Even before he lost his right hand to an industrial accident four years ago, Igor Spetic had family open his medicine bottles. Cotton balls give him goose bumps. Now, blindfolded during an experiment, he feels his arm hairs raise when a researcher brushes the back of his prosthetic hand with a cotton ball.
When kids say “the darnedest things,” it’s often in response to something they heard or saw. Now researchers found that children as young as 15 months can detect anger when watching other people’s social interactions and then use that emotional information to guide their own behavior.
Here’s another reason why it’s a good idea to hit the gym: it can improve memory. A new study shows that an intense workout of as little as 20 minutes can enhance episodic memory, also known as long-term memory for previous events, by about 10 percent in healthy young adults.
On this episode of Bioscience Technology This Week, Christina Jakubowski covers mosquitoes infected with a dengue-blocking bacteria that have been released in Brazil. Our second story highlights new research that has restored natural walking ability in completely paralyzed rats.
On this episode of Bioscience Technology This Week, Christina Jakubowski reports on a discovery that claims the smell of mown grass is actually an SOS for help in resisting insect attacks. Our second story covers the possibility that modified vitamin D can help fight pancreatic cancer.
On this episode of Bioscience Technology This Week, Christina Jakubowski covers research showing that measuring the brain’s response to sights and sounds can help in classifying people on the autism spectrum. Our second story looks at how the human response to unfairness may have involved in support of long-term cooperation.
Carbon nanotubes serve as bridges that allow electrical signals to pass unhindered through new pediatric heart-defect patches invented at Rice University and Texas Children’s Hospital.
On this episode of Bioscience Technology This Week, Christina Jakubowski focuses on a new study that used a short movie to detect consciousness in vegetative state patients. Our second story explores how the amazing variety in human faces is the result of evolutionary pressure.
A group of international scientists have developed a new method to study Ebola virus in wildlife. The research describes the use of fecal samples from wild great apes to identify populations likely to have been exposed to the virus.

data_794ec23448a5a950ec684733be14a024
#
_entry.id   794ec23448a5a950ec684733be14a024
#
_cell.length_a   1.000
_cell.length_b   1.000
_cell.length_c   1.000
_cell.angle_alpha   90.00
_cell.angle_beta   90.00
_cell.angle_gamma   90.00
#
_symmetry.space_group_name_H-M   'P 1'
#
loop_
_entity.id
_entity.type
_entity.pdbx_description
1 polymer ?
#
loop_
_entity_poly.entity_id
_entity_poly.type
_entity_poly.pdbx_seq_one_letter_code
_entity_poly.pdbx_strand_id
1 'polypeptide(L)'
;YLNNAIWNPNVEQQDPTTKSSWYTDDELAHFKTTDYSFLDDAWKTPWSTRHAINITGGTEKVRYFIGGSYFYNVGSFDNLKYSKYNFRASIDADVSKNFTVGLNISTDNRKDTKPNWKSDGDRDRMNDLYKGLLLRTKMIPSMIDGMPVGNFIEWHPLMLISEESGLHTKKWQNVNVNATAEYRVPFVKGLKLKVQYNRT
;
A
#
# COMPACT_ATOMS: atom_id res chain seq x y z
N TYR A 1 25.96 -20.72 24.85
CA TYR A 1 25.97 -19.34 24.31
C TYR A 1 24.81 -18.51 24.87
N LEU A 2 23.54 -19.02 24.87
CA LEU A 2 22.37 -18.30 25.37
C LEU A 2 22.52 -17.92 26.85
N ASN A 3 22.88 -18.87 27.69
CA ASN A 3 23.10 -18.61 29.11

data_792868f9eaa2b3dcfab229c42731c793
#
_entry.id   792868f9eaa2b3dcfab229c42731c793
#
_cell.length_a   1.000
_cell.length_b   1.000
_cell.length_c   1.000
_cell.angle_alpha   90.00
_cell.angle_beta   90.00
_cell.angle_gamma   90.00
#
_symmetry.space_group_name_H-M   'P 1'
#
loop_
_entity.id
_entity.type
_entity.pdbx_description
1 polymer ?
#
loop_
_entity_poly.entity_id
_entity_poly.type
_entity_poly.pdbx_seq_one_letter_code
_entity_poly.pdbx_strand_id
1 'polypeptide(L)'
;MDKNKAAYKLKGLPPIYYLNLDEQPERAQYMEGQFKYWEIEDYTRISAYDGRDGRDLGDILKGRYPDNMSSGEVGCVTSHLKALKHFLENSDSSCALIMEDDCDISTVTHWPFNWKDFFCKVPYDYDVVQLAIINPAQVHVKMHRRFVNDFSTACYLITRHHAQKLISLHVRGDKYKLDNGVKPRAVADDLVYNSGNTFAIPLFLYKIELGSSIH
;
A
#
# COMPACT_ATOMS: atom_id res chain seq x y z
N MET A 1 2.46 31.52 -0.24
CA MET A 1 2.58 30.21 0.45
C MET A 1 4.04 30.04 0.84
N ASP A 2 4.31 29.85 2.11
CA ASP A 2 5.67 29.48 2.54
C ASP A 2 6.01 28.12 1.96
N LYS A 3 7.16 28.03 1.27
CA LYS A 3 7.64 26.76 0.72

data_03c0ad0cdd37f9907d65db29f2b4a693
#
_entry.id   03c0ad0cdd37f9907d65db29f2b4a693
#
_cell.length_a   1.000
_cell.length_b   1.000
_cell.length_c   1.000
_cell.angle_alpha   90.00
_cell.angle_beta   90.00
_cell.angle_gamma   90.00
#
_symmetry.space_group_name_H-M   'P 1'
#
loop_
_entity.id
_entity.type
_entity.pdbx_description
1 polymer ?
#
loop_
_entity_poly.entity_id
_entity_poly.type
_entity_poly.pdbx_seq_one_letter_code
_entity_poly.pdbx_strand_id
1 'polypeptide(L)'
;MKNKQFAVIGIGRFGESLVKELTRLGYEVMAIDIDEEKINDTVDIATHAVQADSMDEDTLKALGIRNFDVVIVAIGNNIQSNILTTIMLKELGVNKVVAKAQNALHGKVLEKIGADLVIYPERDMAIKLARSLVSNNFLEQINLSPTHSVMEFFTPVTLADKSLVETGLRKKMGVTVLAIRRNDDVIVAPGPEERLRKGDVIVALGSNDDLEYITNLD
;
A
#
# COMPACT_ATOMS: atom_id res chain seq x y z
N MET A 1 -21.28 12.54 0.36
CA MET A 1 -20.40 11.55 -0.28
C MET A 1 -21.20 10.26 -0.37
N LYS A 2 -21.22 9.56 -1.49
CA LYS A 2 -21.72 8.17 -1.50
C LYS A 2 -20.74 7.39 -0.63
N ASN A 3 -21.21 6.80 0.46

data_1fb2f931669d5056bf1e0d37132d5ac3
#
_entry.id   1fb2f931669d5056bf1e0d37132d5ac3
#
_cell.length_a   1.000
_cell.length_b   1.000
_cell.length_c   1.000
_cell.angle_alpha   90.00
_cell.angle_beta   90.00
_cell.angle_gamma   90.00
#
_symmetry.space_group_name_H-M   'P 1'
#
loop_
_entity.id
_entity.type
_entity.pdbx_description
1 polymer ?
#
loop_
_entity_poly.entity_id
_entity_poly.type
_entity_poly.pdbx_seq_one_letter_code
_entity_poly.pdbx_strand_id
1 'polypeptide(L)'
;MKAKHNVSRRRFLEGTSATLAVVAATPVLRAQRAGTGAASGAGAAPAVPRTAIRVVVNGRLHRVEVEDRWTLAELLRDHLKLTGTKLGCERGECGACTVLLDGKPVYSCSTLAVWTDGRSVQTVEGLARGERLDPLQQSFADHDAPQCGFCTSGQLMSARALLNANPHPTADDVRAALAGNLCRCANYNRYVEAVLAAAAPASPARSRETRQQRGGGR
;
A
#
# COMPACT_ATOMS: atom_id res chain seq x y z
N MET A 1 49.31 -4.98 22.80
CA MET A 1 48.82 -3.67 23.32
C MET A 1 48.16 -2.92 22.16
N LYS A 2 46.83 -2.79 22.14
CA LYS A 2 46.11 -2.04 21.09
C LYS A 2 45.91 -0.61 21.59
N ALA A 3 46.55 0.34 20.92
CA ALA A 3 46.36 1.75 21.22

A treatment regimen is safe and effective for restoring skin pigmentation in vitiligo patients, according to a new study. Patients were randomly divided into two study groups: Group A received a combination therapy; Group B received only NB UVB treatment.
On this episode of Bioscience Technology This Week, Christina Jakubowski reports on new research seeking to prove how life on Earth began, by tracking the ancestors of RNA and DNA. Our second story focuses on the possibility of developing high-quality computed tomography scans from a lower radiation dose.
On this episode of Bioscience Technology This Week, Christina Jakubowski explores the role that bees may play in the search for antibiotic alternatives. Our second story focuses on how increased carbon dioxide levels in water can rob sharks of their ability to sense the smell of food.
The race to stamp out West Africa’s Ebola epidemic is not just about saving lives. It’s also about stemming an assault on society that could include food shortages and mass migration, morphing from a medical emergency into a broad humanitarian crisis.
On this episode of Bioscience Technology This Week, Christina Jakubowski discusses a new study that shows a link between idiopathic pulmonary fibrosis cases and asbestos exposure. Our second story showcases how immune cells use two critical receptors to clear dead cells from the body.
Scientists have discovered a new mechanism that can reverse chronic pain. Using an animal model, the research has found that pain signals in nerve cells can be shut off by interfering with the communication of a specific enzyme with calcium channels.